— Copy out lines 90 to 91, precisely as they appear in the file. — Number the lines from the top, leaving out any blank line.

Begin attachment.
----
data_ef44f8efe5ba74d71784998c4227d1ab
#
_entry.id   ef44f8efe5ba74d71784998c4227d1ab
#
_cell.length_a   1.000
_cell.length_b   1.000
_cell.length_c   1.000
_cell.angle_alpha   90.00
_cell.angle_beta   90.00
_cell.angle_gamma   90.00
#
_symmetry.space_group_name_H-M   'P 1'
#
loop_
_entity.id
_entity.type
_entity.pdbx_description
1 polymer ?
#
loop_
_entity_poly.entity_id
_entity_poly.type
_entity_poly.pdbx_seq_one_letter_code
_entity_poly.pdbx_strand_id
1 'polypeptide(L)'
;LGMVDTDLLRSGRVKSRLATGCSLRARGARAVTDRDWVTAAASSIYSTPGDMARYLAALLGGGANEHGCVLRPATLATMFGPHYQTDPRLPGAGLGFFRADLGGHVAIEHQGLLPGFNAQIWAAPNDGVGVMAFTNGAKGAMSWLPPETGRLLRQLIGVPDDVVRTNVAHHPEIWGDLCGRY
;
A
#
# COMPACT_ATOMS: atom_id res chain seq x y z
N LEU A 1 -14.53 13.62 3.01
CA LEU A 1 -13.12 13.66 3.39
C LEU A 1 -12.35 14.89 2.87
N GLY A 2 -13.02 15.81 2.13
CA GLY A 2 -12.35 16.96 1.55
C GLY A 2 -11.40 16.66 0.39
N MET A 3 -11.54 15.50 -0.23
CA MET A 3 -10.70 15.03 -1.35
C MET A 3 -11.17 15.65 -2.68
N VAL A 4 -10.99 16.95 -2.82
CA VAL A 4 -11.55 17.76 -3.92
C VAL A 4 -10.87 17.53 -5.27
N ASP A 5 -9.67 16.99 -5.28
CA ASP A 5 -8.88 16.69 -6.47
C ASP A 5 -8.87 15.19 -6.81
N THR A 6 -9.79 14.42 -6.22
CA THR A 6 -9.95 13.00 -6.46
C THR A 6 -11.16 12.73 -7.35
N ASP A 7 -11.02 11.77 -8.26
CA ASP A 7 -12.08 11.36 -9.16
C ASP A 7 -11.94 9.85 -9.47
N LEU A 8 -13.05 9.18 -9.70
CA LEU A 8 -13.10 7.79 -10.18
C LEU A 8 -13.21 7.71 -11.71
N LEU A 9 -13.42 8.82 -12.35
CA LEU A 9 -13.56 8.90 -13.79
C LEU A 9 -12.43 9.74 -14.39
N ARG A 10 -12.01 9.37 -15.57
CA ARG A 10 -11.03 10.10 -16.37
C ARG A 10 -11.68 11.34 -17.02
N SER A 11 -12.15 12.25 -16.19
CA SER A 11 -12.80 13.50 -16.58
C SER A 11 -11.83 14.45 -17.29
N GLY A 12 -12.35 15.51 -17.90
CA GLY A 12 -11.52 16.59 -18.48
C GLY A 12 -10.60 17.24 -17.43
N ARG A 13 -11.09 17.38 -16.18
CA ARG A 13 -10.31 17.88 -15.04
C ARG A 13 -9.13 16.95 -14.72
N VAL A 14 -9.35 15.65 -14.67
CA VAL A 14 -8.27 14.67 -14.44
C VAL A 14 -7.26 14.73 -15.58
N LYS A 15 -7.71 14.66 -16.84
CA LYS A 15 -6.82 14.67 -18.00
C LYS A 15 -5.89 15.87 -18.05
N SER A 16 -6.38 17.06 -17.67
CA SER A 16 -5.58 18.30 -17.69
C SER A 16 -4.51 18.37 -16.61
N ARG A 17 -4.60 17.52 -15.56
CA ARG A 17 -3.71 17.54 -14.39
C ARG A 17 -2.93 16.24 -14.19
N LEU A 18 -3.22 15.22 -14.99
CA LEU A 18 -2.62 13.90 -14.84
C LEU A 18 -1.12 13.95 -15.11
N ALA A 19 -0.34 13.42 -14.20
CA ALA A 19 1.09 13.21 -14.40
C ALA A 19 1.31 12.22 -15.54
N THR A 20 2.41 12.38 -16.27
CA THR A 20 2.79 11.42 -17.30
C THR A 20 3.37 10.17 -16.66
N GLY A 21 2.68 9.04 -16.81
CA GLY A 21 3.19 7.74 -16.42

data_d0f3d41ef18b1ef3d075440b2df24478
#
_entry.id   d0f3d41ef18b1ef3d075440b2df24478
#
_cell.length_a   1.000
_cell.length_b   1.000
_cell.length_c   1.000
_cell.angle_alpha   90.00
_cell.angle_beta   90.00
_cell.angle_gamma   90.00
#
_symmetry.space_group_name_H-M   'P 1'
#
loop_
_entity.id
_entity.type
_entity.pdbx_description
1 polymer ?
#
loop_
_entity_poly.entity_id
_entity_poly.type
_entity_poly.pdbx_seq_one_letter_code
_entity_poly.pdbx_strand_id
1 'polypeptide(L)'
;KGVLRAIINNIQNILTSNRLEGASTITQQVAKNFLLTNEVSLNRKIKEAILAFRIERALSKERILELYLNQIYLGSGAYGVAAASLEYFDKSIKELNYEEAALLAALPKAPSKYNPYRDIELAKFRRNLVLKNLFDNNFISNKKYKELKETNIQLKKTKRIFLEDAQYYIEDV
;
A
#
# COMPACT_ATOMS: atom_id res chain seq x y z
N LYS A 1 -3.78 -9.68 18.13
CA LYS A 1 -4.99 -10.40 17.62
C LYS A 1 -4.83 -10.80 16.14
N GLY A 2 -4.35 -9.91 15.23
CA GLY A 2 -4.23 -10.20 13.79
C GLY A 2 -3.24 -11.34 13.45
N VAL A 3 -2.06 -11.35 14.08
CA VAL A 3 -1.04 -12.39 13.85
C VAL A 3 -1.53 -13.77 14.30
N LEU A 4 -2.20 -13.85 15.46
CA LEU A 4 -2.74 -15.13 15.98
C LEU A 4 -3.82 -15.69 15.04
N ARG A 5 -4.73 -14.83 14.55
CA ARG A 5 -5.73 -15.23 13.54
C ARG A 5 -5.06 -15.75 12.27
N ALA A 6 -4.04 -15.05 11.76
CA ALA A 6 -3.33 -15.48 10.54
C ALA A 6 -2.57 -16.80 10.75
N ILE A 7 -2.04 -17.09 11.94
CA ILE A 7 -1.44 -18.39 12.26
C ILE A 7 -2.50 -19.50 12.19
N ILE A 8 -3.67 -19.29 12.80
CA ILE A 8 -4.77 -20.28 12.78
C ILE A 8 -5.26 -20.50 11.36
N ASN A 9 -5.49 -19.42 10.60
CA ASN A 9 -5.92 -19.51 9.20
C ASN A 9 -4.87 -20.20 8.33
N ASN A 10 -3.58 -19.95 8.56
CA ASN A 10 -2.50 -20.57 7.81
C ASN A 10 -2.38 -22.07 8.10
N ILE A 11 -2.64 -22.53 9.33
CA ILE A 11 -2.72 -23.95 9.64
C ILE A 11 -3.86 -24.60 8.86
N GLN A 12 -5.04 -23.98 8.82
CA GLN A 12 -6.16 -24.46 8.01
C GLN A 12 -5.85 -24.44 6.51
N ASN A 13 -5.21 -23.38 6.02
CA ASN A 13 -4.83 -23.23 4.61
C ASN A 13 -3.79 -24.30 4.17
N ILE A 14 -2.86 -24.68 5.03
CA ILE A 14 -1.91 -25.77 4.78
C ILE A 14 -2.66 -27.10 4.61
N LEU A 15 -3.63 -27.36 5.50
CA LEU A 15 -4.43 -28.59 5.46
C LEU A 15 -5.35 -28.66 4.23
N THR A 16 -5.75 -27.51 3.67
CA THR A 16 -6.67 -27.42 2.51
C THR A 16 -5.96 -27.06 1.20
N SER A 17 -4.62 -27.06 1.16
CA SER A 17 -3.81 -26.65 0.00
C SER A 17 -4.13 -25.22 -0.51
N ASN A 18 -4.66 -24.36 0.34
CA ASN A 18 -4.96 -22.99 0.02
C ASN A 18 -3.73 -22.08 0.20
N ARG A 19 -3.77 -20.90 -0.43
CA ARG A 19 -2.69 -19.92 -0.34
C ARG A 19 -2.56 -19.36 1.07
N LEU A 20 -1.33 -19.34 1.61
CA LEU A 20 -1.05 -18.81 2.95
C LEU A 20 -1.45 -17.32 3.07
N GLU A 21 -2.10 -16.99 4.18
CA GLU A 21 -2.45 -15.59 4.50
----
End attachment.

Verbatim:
C THR A 20 3.37 10.17 -16.66
N GLY A 21 2.68 9.04 -16.81